Rachel Keller and Dan Stevens star in FX’s Legion. (Photo courtesy of FX)
The following review contains spoilers from the show’s pilot episode.
“I need to know, is this is real?” David Haller (Dan Stevens) asks Syd Barrett (Rachel Keller) in the pilot episode of Legion, FX’s outstanding new X-Men spinoff series. Created by Noah Hawley, based on a lesser-known Marvel Comic character introduced by Chris Claremont and Bill Sienkiewicz, Legion is an origin story centered on a mutant named David Haller whose telepathic and telekinetic powers mimic symptoms of schizophrenia.
Hawley, the mastermind behind FX’s brilliant Fargo, constructs an original story in the shadow of the X-Men universe. The pilot, written and directed by the show-runner, is a frenetically paced psychedelic mind-bender that successfully subverts expectations for not only comic book adaptations, but prestige dramas as well. The first of the series’ eight episodes debuted on February 8th and it’s sensational. Legion eschews traditional storytelling for a wild, unpredictable and thrilling ride into a mutant’s brain that should delight both comic book fans and non-fans alike.
David’s story begins with an opening childhood montage accompanied by The Who. David transforms from a happy kid to a hopeless young man, suffering from an endless onslaught of auditory and visual hallucinations. He’s diagnosed with paranoid schizophrenia and medicated; however, his severe psychological pain drives him to an unsuccessfully suicide attempt. Subsequently, he enters Clockworks Psychiatric Hospital where he spends the next six years. Heavily medicated and treated by a series of therapists, David’s worst symptoms and his mood stabilize; yet, he continues to be haunted by a relentless voices and lurid visions, including frequent visits from a grotesque “Devil with Yellow Eyes.” Spending his existence in a clouded Kolonopin daze, David passes the time by hanging out with his best friend Lenny (Aubrey Plaza). His only connection to the outside world is his sister (The League’s Kate Anselton), who drops by for visits on his birthday. So it goes.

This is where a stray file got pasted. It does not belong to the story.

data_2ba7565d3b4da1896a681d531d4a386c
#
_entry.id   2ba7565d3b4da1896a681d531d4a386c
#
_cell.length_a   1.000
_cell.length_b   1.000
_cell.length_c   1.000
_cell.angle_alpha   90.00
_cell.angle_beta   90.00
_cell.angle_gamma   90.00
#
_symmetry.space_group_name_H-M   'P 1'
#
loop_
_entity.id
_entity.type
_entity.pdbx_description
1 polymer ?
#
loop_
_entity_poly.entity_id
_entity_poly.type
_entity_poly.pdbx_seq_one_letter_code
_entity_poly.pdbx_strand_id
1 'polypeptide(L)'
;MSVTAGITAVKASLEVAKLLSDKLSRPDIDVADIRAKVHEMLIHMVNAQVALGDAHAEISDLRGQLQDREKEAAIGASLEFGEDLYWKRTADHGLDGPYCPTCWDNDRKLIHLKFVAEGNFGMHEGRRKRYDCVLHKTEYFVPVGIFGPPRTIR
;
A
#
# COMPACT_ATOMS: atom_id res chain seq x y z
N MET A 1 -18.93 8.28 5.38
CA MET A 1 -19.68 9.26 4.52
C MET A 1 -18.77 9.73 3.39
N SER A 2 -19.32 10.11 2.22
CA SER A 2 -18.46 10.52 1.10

His life takes an unexpected turn when a new patient arrives, the beautiful and mysterious Sydney “Syd” Barrett (Fargo’s Rachel Keller). Syd suffers from anti-social anxiety disorder and David’s spur of the moment meet-cute attempt backfires. David’s psychosis has isolated him from maintaining meaningful relationships and he’s desperate to make a connection. He receives a second chance when Syd joins his therapy group. The duo effortlessly banters like they’ve known each other for years. She’s sarcastic, intelligent and thoughtful. David is smitten and decides to ask her out. She accepts, but divulges her fear of physical contact. This isn’t a deal-breaker for David and the couple embarks on an emotionally intimate relationship, shown through an inspired montage. They creatively discover ways to show affection, as they laugh, cry, and dance. It’s a heartfelt glimpse of two misfits falling in love.